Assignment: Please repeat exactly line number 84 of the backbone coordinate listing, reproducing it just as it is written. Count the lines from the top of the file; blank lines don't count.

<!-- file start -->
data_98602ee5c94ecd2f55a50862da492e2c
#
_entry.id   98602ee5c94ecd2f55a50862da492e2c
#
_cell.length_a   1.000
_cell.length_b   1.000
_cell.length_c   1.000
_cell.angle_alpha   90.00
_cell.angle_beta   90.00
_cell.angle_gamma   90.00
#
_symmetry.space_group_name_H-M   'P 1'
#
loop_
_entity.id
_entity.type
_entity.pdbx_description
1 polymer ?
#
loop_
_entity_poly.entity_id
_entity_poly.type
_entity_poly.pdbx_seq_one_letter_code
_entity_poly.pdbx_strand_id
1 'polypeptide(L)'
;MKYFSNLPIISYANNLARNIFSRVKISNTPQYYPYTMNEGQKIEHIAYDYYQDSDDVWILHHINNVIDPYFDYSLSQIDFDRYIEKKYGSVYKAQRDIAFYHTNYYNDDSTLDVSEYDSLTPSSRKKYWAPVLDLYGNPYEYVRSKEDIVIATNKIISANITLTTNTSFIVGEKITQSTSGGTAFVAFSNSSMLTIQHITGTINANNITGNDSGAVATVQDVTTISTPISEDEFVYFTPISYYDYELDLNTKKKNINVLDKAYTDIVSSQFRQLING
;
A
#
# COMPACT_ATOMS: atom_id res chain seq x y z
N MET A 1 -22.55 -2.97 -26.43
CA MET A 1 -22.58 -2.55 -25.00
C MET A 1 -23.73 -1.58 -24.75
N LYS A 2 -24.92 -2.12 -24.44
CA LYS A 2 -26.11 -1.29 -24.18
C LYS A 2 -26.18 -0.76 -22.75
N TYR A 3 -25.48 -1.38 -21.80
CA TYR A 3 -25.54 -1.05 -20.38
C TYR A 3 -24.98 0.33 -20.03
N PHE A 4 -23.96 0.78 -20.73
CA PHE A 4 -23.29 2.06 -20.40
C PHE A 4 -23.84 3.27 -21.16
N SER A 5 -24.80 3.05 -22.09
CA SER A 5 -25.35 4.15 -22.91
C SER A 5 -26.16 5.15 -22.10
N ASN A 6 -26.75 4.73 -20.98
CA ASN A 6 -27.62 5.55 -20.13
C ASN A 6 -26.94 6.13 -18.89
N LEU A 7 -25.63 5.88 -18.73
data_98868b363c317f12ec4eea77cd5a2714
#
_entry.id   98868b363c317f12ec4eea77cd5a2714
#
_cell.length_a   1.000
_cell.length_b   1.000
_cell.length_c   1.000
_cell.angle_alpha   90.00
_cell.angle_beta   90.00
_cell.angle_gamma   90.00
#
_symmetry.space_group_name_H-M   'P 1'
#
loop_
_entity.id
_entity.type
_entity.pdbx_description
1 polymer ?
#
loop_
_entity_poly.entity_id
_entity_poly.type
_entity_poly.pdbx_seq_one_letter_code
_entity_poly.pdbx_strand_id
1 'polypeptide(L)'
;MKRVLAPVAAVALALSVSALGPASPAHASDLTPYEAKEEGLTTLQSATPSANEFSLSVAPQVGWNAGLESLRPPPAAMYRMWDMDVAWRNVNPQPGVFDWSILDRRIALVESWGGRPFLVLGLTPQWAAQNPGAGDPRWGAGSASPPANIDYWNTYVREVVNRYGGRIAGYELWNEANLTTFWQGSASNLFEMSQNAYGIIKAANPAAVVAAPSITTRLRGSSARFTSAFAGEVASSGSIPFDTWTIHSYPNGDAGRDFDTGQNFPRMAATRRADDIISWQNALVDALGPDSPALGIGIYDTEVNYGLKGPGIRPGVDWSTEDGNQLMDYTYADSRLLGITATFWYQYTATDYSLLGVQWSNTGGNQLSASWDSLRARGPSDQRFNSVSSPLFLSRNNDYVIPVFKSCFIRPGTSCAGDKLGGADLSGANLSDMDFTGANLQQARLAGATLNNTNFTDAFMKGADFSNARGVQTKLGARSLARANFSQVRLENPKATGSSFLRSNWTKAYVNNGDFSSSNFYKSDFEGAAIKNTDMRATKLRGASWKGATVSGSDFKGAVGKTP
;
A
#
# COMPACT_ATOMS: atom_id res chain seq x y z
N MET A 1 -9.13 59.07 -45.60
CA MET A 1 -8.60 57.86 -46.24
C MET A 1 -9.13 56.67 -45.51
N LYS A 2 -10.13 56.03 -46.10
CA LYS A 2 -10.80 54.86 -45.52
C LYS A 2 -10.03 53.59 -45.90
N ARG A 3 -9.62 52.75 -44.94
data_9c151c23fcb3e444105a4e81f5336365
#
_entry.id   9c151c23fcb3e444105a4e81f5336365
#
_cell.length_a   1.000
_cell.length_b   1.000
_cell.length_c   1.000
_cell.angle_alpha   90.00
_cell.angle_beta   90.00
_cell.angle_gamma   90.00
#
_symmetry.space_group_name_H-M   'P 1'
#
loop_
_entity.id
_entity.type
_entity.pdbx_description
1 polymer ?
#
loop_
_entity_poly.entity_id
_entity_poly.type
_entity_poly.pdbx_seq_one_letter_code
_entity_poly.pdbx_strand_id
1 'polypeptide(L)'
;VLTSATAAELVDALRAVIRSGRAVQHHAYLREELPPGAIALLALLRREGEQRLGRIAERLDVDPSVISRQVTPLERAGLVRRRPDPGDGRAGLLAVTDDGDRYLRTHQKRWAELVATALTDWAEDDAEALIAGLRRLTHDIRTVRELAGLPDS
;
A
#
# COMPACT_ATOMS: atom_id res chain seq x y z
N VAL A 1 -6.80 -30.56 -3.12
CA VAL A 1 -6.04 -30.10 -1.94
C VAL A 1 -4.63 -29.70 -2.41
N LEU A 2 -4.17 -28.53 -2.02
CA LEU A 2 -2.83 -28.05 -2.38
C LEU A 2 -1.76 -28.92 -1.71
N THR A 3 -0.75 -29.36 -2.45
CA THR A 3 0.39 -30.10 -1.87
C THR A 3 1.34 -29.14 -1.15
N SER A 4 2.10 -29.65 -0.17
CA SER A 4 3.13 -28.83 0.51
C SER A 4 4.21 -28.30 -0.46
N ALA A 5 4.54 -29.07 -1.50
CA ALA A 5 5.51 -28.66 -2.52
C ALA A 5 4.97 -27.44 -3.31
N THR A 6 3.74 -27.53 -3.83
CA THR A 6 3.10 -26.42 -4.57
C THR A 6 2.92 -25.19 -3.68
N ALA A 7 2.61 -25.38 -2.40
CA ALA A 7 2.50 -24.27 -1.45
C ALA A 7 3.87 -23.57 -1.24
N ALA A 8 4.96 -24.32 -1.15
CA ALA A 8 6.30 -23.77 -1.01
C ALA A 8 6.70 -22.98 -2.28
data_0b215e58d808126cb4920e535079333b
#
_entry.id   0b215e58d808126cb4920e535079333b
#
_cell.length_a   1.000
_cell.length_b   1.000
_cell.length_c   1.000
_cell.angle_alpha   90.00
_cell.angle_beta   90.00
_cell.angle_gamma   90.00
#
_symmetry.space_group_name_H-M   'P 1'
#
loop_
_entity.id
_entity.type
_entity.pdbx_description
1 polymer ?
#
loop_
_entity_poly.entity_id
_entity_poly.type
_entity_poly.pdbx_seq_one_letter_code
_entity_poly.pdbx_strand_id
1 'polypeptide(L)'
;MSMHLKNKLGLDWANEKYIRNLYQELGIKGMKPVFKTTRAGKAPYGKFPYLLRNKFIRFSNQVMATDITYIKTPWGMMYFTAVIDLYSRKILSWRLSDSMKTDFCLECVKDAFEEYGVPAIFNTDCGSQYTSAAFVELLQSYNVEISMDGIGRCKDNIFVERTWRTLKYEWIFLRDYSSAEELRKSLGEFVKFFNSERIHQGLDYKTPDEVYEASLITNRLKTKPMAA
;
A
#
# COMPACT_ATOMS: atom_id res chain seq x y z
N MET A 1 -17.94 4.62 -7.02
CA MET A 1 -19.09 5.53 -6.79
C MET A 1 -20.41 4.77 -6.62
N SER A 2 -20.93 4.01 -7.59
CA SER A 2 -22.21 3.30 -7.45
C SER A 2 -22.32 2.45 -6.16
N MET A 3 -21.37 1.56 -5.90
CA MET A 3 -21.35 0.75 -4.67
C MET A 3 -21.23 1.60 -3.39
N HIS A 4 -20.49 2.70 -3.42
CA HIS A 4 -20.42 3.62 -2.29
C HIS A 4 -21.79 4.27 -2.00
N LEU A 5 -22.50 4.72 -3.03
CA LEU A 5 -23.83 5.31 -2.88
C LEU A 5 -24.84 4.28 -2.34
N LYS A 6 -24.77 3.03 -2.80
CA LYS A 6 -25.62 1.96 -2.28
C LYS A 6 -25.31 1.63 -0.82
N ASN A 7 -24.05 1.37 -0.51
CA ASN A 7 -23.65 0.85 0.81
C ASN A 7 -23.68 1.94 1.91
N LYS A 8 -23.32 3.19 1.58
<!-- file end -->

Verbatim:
CA LYS A 2 -10.80 54.86 -45.52